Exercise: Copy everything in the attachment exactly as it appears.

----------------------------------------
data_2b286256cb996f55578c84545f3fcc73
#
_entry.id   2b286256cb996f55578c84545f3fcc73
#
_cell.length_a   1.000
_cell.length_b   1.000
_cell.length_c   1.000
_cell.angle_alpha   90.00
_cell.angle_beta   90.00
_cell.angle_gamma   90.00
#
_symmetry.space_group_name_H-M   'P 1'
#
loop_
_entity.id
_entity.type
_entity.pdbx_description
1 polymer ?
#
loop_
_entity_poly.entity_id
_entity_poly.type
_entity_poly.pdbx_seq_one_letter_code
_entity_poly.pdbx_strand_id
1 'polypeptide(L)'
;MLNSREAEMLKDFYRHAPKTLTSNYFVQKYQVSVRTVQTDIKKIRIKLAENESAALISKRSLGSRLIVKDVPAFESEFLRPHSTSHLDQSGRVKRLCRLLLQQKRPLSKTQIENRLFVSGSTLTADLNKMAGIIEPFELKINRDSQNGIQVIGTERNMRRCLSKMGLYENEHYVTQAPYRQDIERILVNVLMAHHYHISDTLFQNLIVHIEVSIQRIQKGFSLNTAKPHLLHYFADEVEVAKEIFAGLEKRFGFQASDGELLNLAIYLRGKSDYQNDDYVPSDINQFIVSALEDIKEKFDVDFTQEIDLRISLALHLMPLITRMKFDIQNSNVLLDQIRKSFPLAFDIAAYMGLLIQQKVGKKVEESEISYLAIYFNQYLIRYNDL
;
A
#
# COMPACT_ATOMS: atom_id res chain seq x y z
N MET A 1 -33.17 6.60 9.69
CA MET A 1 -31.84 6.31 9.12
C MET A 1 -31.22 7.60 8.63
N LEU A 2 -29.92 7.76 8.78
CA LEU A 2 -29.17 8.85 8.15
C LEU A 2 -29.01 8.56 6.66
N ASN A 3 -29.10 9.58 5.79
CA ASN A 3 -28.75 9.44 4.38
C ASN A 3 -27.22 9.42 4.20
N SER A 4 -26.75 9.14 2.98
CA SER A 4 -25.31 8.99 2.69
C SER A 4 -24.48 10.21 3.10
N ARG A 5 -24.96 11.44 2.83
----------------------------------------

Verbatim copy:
data_2b286256cb996f55578c84545f3fcc73
#
_entry.id   2b286256cb996f55578c84545f3fcc73
#
_cell.length_a   1.000
_cell.length_b   1.000
_cell.length_c   1.000
_cell.angle_alpha   90.00
_cell.angle_beta   90.00
_cell.angle_gamma   90.00
#
_symmetry.space_group_name_H-M   'P 1'
#
loop_
_entity.id
_entity.type
_entity.pdbx_description
1 polymer ?
#
loop_
_entity_poly.entity_id
_entity_poly.type
_entity_poly.pdbx_seq_one_letter_code
_entity_poly.pdbx_strand_id
1 'polypeptide(L)'
;MLNSREAEMLKDFYRHAPKTLTSNYFVQKYQVSVRTVQTDIKKIRIKLAENESAALISKRSLGSRLIVKDVPAFESEFLRPHSTSHLDQSGRVKRLCRLLLQQKRPLSKTQIENRLFVSGSTLTADLNKMAGIIEPFELKINRDSQNGIQVIGTERNMRRCLSKMGLYENEHYVTQAPYRQDIERILVNVLMAHHYHISDTLFQNLIVHIEVSIQRIQKGFSLNTAKPHLLHYFADEVEVAKEIFAGLEKRFGFQASDGELLNLAIYLRGKSDYQNDDYVPSDINQFIVSALEDIKEKFDVDFTQEIDLRISLALHLMPLITRMKFDIQNSNVLLDQIRKSFPLAFDIAAYMGLLIQQKVGKKVEESEISYLAIYFNQYLIRYNDL
;
A
#
# COMPACT_ATOMS: atom_id res chain seq x y z
N MET A 1 -33.17 6.60 9.69
CA MET A 1 -31.84 6.31 9.12
C MET A 1 -31.22 7.60 8.63
N LEU A 2 -29.92 7.76 8.78
CA LEU A 2 -29.17 8.85 8.15
C LEU A 2 -29.01 8.56 6.66
N ASN A 3 -29.10 9.58 5.79
CA ASN A 3 -28.75 9.44 4.38
C ASN A 3 -27.22 9.42 4.20
N SER A 4 -26.75 9.14 2.98
CA SER A 4 -25.31 8.99 2.69
C SER A 4 -24.48 10.21 3.10
N ARG A 5 -24.96 11.44 2.83